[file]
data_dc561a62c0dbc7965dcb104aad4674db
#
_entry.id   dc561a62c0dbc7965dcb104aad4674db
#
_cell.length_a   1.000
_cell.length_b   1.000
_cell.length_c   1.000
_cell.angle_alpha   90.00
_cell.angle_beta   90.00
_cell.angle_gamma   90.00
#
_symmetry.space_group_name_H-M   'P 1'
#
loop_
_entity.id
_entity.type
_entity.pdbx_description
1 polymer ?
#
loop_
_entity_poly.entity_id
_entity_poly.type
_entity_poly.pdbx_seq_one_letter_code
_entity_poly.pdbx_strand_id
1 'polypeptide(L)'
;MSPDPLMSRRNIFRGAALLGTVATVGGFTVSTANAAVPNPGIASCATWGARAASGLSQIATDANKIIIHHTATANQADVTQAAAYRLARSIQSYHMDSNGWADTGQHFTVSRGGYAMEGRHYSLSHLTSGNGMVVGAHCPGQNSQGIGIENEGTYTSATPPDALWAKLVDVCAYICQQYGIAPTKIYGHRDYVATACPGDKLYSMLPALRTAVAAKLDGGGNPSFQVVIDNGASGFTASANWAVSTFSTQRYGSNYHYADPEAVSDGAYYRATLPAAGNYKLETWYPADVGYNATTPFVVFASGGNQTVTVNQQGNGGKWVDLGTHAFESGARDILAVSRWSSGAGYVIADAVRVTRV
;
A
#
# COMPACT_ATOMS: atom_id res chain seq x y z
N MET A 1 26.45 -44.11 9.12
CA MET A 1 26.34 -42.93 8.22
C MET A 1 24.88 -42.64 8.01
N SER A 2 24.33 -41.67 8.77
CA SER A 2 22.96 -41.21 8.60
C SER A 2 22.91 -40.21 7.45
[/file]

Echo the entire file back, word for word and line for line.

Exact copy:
data_dc561a62c0dbc7965dcb104aad4674db
#
_entry.id   dc561a62c0dbc7965dcb104aad4674db
#
_cell.length_a   1.000
_cell.length_b   1.000
_cell.length_c   1.000
_cell.angle_alpha   90.00
_cell.angle_beta   90.00
_cell.angle_gamma   90.00
#
_symmetry.space_group_name_H-M   'P 1'
#
loop_
_entity.id
_entity.type
_entity.pdbx_description
1 polymer ?
#
loop_
_entity_poly.entity_id
_entity_poly.type
_entity_poly.pdbx_seq_one_letter_code
_entity_poly.pdbx_strand_id
1 'polypeptide(L)'
;MSPDPLMSRRNIFRGAALLGTVATVGGFTVSTANAAVPNPGIASCATWGARAASGLSQIATDANKIIIHHTATANQADVTQAAAYRLARSIQSYHMDSNGWADTGQHFTVSRGGYAMEGRHYSLSHLTSGNGMVVGAHCPGQNSQGIGIENEGTYTSATPPDALWAKLVDVCAYICQQYGIAPTKIYGHRDYVATACPGDKLYSMLPALRTAVAAKLDGGGNPSFQVVIDNGASGFTASANWAVSTFSTQRYGSNYHYADPEAVSDGAYYRATLPAAGNYKLETWYPADVGYNATTPFVVFASGGNQTVTVNQQGNGGKWVDLGTHAFESGARDILAVSRWSSGAGYVIADAVRVTRV
;
A
#
# COMPACT_ATOMS: atom_id res chain seq x y z
N MET A 1 26.45 -44.11 9.12
CA MET A 1 26.34 -42.93 8.22
C MET A 1 24.88 -42.64 8.01
N SER A 2 24.33 -41.67 8.77
CA SER A 2 22.96 -41.21 8.60
C SER A 2 22.91 -40.21 7.45